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    Quote Originally Posted by theancientmariner View Post
    I think you're missing one simple point here, what if those who like the watch, want it for what it is and they're prepared to pay the price. Nothing to do with the marketing, or the brand, simply that they like the watch?

    I've just posted on a thread in regard to a bronze Panerai which is even more expensive. There are some comments about the cost of a bronze watch being so high but nothing as critical as would happen in a Bremont thread............................
    You've obviously never seen the critical comments in some of the Rolex threads then!

    I see there are still both colours left in the Jaguar special edition of 120, if you want one.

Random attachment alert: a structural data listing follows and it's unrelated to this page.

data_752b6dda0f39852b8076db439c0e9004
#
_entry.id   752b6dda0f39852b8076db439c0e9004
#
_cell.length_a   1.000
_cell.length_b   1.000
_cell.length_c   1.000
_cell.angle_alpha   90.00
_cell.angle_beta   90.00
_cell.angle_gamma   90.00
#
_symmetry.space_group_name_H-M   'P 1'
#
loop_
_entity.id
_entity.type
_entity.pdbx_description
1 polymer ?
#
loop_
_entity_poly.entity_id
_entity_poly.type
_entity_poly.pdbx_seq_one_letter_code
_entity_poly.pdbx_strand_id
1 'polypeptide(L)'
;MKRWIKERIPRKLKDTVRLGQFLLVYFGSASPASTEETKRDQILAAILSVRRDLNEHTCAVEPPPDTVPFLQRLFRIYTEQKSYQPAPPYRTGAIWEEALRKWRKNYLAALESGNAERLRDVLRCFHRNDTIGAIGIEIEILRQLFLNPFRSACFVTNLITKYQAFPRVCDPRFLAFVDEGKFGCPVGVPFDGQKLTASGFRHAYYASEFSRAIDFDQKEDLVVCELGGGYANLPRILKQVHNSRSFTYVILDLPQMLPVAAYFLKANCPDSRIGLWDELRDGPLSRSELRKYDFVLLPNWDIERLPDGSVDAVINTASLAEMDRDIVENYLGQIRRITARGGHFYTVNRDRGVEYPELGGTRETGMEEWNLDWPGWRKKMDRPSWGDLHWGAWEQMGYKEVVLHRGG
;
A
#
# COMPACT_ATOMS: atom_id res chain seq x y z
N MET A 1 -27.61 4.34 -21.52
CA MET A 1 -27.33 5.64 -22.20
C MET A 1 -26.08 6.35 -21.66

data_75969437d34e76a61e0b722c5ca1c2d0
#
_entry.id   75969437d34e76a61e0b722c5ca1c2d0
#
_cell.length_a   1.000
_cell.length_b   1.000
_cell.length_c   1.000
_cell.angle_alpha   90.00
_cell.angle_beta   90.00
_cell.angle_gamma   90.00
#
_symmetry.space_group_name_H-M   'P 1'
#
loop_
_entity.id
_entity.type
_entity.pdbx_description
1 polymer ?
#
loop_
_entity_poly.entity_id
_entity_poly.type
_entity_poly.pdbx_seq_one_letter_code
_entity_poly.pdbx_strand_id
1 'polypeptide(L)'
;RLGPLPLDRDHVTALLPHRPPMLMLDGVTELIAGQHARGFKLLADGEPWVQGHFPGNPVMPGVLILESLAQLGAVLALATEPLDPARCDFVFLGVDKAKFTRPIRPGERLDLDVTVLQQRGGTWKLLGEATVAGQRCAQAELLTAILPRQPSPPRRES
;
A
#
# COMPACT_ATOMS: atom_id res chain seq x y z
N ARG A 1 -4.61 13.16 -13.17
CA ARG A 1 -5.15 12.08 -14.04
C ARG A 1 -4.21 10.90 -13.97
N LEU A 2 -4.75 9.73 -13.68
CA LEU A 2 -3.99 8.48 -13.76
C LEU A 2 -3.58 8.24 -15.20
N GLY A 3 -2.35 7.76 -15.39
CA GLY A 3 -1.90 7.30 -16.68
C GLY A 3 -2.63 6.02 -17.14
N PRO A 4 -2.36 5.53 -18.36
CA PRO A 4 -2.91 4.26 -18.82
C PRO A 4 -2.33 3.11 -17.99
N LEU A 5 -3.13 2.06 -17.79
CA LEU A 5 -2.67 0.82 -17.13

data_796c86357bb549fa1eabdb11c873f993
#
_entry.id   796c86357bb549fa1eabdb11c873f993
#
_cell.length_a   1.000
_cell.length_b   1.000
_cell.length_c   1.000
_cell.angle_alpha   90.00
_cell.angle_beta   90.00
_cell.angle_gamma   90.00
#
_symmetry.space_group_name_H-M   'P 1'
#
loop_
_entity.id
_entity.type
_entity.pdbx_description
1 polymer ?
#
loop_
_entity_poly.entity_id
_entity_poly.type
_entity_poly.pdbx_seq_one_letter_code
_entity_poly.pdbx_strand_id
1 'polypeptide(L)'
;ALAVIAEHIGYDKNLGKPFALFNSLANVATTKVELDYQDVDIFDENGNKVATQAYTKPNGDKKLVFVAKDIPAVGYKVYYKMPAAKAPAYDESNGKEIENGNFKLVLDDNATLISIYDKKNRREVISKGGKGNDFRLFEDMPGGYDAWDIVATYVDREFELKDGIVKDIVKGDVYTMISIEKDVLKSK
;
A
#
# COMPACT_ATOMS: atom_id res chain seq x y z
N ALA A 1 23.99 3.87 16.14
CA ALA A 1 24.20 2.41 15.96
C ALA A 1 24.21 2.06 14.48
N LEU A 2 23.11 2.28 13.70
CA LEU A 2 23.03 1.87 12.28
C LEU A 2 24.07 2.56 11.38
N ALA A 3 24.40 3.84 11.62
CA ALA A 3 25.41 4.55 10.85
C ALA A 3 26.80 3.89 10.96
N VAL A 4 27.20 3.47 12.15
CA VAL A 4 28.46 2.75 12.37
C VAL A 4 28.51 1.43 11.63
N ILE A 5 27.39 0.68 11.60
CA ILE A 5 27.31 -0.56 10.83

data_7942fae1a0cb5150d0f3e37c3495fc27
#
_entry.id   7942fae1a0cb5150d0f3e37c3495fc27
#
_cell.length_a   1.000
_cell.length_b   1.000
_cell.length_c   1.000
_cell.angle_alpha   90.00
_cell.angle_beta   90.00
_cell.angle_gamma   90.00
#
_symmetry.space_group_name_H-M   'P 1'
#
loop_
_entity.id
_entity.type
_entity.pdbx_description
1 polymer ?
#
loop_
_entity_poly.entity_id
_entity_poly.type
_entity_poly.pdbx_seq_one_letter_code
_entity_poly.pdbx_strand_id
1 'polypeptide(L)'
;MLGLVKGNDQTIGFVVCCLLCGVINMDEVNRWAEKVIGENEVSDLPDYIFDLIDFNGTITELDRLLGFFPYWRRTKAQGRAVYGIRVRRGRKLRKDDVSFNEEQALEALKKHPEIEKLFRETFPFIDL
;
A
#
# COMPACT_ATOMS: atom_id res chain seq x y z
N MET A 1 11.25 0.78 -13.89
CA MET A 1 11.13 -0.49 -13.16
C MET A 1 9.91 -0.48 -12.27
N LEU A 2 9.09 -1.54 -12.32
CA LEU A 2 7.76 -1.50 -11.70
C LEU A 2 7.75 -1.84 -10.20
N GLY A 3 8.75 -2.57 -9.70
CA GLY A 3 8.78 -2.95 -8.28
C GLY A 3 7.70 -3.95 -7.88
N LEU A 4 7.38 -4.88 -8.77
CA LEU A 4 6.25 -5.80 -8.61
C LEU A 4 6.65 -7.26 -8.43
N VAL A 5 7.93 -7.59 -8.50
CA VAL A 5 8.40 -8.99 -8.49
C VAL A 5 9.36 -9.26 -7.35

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    Quote Originally Posted by Saint-Just View Post
    Dismissing a marketing strategy based on a fairy tale and wannabe-ism is to be shallow and lack substance ?
    You’d have an easier job describing those that swallow the worm they’re given with the hook.

    I am sure there are people who buy those watches for what they are. I am also convinced that their marketing works for them, which is to say a significant proportion of their buyers swallow the worm.

    Not every one who want to make watches need to develop a calibre, but the choice of engine does have a bearing on the price point.
    The 7750 is a good but unrefined chronograph. Fine for entry level watches.

    I genuinely don’t understand why people who claim to know about horology are taken by it. But again, if they like the bait...
    I presume that you have proof of a fairy tale? I thought not, so as you criticise those for believing a reason for the origin of a name, you're also criticising yourself for a blatant untruth. Should we therefore not believe anything else you say simply because we believe your comment about a fairy tale to be untrue?